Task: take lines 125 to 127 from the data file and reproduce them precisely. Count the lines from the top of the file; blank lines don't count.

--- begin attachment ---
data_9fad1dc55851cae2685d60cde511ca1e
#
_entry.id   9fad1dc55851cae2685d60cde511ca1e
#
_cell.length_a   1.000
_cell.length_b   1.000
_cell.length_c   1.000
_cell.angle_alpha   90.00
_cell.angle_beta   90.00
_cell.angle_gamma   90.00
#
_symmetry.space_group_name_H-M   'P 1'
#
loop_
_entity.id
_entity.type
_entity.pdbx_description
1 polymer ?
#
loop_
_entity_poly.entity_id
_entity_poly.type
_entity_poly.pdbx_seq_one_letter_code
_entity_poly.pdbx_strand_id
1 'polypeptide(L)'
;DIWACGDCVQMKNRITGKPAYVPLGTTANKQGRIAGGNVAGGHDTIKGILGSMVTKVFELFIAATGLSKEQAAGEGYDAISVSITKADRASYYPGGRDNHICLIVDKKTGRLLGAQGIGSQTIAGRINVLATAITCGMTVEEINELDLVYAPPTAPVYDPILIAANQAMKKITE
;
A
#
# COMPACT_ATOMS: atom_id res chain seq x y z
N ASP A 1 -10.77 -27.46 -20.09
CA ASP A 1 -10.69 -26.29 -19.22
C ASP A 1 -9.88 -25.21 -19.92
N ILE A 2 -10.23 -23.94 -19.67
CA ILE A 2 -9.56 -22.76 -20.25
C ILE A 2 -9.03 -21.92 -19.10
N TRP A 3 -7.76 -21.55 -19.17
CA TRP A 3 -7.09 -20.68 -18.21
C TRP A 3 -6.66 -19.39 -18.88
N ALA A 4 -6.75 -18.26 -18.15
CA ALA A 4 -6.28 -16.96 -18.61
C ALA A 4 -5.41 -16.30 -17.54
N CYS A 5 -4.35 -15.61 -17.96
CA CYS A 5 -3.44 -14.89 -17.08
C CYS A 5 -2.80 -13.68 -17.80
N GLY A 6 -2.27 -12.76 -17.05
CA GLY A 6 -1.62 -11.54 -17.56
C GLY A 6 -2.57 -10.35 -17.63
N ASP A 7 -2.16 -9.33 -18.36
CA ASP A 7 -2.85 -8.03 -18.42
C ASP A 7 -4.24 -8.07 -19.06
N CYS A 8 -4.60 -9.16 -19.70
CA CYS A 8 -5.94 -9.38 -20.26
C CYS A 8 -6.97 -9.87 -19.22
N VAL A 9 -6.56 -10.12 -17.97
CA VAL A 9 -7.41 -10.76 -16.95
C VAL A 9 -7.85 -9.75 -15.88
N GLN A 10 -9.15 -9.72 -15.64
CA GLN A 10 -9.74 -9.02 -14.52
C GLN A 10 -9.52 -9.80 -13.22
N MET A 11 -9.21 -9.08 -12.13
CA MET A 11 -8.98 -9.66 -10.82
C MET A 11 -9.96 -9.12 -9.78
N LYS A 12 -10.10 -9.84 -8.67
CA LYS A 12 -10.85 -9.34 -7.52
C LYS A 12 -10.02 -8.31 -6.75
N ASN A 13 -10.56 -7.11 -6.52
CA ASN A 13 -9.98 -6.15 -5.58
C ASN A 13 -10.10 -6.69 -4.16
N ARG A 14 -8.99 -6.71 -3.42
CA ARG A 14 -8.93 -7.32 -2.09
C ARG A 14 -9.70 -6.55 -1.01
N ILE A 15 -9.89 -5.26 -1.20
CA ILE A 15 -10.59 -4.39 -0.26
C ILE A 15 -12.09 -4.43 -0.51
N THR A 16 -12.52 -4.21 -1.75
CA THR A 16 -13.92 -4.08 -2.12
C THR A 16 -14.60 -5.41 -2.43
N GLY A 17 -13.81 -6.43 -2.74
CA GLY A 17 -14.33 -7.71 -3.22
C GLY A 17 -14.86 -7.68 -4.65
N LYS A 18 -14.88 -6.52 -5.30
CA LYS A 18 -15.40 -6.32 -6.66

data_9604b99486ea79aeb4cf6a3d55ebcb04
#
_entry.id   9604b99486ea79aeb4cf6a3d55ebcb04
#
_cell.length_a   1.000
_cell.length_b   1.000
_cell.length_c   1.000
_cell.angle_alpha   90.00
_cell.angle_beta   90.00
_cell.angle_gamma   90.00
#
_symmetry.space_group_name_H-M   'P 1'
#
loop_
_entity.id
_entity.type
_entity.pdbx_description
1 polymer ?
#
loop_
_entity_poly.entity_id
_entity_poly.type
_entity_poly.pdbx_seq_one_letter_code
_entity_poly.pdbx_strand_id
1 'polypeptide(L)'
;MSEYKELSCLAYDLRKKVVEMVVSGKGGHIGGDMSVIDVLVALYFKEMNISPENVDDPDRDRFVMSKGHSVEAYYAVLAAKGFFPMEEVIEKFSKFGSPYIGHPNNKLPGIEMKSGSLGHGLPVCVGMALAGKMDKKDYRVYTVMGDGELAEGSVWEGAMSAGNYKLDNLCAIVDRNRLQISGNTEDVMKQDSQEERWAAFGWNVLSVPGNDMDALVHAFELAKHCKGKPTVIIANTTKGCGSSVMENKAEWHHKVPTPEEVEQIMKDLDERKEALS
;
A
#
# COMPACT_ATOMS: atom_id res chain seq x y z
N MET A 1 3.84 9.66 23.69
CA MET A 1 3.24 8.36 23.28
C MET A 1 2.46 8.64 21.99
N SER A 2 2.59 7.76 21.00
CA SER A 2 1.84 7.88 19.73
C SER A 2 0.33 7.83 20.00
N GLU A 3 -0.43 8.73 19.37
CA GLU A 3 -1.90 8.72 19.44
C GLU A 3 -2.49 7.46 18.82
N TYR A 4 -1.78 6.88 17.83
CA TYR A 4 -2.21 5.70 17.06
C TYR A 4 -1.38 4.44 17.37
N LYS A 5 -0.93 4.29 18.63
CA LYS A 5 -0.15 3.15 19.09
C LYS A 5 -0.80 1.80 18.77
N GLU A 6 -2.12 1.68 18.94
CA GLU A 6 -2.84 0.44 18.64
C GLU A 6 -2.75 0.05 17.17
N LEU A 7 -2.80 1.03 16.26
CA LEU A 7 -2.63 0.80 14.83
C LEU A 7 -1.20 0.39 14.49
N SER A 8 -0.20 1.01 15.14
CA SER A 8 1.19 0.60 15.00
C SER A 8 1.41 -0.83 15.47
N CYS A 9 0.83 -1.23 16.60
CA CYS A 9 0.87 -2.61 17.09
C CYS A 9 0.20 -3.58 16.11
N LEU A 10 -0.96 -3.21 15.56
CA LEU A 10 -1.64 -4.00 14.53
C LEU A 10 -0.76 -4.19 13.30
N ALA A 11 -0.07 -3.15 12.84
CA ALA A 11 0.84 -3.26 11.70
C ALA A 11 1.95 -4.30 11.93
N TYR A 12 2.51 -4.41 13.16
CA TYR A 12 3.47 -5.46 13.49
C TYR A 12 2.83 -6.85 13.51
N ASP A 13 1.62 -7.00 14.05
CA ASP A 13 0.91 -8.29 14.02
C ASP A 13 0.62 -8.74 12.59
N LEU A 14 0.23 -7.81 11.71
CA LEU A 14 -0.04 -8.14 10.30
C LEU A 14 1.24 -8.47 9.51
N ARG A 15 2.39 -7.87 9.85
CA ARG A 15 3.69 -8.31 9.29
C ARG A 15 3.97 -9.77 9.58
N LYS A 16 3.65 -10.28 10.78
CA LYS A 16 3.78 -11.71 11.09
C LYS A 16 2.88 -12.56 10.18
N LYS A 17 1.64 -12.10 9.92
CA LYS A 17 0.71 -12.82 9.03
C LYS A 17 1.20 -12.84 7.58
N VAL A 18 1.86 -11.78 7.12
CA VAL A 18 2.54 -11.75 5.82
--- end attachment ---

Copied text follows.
C TYR A 4 -1.38 4.44 17.37
N LYS A 5 -0.93 4.29 18.63
CA LYS A 5 -0.15 3.15 19.09